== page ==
• Jordie Benn played his first game of the postseason after attending the birth of his baby girl, replacing the injured Tyler Myers. He and Oscar Fantenberg got a lot of praise on the broadcast for their simple and steady defensive game, but their steadiness might have been overstated. The Canucks were out-chanced 15-to-0 when Fantenberg and Benn were on the ice and one play in particular represents the issues I had with their game. 
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  • It’s a simple play: Zach Sanford goes behind the net and tries to centre in front, but Fantenberg cuts off the pass. It’s a solid defensive play, but then, with time and space, Fantenberg just throws the puck into the corner, leading to a puck battle where Fantenberg gives the puck away up the boards and the Blues regain possession of the puck. It was emblematic of so much of their game: solid defensive plays, blocked shots, and hits, but then giving the puck right back to the Blues or icing it. It’s not enough to make the defensive play; you have to then transition the puck up ice, and that’s where the Fantenberg-Benn pairing struggled.
  • The player that deserves the most credit for getting this game to overtime is Jacob Markstrom, who made a total of 46 saves on 49 shots, including all 12 shots he faced in the third period. Markstrom, like Brendan Fraser in the late 2000’s, deserved better.
  • Green shortened his bench in the third period, with MacEwen, Roussel, and Jay Beagle parked for most of the third period and all of overtime, with Beagle only playing on the penalty kill. It’s understandable that MacEwen got benched — he had some ugly turnovers that caused some problems — and Beagle was struggling at even-strength, but it didn’t make much sense for Roussel, especially when Jake Virtanen was having a hot mess of a game and Motte was getting brutally out-chanced. Roussel was having a quietly solid game and picked up the assist on Pettersson’s goal. Benching him didn’t make much sense. 
  • While the Canucks didn't get many chances in the third period or overtime, Quinn Hughes gave them two of their best in short succession. Nine minutes into overtime, Hughes jumped up the middle to lead the rush, then dropped to Pettersson for a chance that went off Parayko's pants and just wide. Hughes stuck with the puck and quickly set up Miller for another chance that Allen snagged with his glove. It was the kind of play that shows why the Canucks want Hughes taking initiative and being aggressive, which definitely wouldn't come back to bite them.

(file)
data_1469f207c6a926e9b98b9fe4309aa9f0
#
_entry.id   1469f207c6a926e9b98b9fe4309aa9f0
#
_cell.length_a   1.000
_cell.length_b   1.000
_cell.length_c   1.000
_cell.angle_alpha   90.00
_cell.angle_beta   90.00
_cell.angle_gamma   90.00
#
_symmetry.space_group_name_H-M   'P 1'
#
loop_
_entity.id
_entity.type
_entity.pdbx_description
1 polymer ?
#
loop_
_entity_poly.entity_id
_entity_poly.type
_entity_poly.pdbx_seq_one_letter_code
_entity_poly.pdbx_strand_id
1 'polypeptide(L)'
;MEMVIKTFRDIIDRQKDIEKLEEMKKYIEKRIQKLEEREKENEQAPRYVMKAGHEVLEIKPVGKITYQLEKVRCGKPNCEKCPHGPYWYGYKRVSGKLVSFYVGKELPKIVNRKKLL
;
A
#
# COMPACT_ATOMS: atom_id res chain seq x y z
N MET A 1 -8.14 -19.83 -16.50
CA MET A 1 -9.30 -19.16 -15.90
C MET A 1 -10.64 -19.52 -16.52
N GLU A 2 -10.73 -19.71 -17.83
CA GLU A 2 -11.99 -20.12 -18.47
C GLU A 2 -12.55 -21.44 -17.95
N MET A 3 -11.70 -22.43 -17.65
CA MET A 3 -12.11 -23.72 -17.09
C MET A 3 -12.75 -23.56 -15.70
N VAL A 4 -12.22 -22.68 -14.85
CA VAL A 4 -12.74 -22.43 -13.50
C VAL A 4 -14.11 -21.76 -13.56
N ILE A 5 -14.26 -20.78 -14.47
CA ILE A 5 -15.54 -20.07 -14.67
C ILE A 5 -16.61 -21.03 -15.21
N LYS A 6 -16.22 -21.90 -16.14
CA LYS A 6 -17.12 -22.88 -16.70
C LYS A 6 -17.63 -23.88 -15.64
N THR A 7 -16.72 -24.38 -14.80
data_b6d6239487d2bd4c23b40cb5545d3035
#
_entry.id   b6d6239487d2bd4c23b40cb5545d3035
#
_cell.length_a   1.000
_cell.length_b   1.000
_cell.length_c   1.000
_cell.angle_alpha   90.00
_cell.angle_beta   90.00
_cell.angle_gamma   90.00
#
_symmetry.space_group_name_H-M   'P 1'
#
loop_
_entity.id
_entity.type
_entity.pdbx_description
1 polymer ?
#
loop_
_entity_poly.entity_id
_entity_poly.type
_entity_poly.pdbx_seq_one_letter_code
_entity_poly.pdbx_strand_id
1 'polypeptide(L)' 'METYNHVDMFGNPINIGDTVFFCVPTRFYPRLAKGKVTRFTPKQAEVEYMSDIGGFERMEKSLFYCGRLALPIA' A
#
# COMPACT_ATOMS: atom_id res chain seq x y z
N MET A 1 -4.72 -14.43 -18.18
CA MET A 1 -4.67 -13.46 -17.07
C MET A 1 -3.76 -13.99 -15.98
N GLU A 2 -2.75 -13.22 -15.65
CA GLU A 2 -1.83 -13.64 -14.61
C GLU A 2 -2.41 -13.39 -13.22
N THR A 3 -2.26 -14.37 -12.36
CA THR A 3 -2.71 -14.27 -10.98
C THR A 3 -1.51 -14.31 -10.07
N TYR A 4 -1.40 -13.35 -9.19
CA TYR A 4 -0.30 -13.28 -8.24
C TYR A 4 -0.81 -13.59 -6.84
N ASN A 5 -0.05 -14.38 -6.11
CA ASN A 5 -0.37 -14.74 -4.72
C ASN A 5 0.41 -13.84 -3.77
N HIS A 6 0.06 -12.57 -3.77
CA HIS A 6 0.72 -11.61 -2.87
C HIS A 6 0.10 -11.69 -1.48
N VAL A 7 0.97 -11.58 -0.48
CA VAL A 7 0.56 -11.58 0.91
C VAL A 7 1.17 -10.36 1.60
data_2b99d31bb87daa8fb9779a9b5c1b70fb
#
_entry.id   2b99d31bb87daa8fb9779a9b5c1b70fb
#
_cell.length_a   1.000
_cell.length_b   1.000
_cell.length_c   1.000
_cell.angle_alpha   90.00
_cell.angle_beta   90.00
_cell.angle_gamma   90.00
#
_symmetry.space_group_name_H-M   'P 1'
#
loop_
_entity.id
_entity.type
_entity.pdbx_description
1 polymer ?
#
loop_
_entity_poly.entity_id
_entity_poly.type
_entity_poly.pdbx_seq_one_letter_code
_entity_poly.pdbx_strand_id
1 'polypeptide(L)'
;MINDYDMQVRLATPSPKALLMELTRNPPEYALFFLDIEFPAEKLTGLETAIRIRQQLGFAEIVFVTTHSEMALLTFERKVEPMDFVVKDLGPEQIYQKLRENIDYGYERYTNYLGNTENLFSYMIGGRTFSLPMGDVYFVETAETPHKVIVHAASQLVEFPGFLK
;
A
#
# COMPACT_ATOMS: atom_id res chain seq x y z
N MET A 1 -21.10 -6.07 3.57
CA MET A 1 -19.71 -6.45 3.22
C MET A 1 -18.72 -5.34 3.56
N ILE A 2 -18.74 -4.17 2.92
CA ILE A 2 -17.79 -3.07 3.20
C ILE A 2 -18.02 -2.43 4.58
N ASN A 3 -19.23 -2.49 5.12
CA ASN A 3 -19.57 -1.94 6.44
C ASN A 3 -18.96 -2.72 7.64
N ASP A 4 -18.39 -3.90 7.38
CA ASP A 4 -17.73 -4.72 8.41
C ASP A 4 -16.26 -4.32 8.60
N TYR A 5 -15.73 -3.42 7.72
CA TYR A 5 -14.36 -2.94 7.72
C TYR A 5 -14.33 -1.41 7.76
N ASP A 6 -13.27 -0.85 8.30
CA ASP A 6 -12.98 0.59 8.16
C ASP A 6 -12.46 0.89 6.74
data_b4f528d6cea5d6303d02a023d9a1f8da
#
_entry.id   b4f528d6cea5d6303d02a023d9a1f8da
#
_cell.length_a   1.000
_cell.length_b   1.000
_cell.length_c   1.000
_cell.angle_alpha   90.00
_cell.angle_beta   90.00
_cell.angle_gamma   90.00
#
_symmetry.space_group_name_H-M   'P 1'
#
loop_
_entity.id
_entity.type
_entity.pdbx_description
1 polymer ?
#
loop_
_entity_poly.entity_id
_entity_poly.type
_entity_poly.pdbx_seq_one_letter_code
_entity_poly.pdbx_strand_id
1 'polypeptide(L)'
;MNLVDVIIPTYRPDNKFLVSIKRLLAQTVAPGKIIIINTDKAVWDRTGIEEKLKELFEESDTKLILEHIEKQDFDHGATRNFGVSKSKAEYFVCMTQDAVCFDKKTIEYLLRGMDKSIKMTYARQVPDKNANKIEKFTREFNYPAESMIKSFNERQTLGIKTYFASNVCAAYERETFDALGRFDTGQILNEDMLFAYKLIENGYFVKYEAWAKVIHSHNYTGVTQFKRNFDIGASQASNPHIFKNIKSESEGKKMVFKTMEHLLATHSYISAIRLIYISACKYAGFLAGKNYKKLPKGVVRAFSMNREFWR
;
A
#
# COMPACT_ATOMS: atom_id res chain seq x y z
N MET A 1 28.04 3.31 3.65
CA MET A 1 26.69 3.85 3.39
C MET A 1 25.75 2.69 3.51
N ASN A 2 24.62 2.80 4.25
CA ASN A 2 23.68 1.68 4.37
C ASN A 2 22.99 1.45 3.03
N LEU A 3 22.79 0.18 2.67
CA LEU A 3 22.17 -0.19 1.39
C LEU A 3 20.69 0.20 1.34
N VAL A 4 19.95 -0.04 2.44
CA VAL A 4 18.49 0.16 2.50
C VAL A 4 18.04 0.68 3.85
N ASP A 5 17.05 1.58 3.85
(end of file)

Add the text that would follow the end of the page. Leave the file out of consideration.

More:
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  • The game-winning goal was the result of an aggressive forecheck by Hughes and blown coverage by Horvat and Stecher. It was a line change and, with Hughes in deep, Horvat should have been covering for him. At the same time, Stecher had to realize that he was the lone defenceman back and cheat into the neutral zone. Neither Stecher nor Horvat spotted Brayden Schenn coming off the bench for the Blues. O’Reilly swept the puck away from Hughes and it went right to Schenn for the breakaway.
  • Markstrom’s post-game “analysis” of the goal was hilariously succinct: “The guy got it. Skated in. Shot it. High glove. Goal. Well, I didn’t see the high-glove shot, but after he shot it, then I saw it went in.”
  • It’s a tough loss for the Canucks, but they can look at the bright side. That was their worst performance of the postseason and they still took the defending Stanley Cup champions to overtime, and they’re still up 2-1 in the series. The biggest plus? They can quickly put this game behind them because they play again Monday night.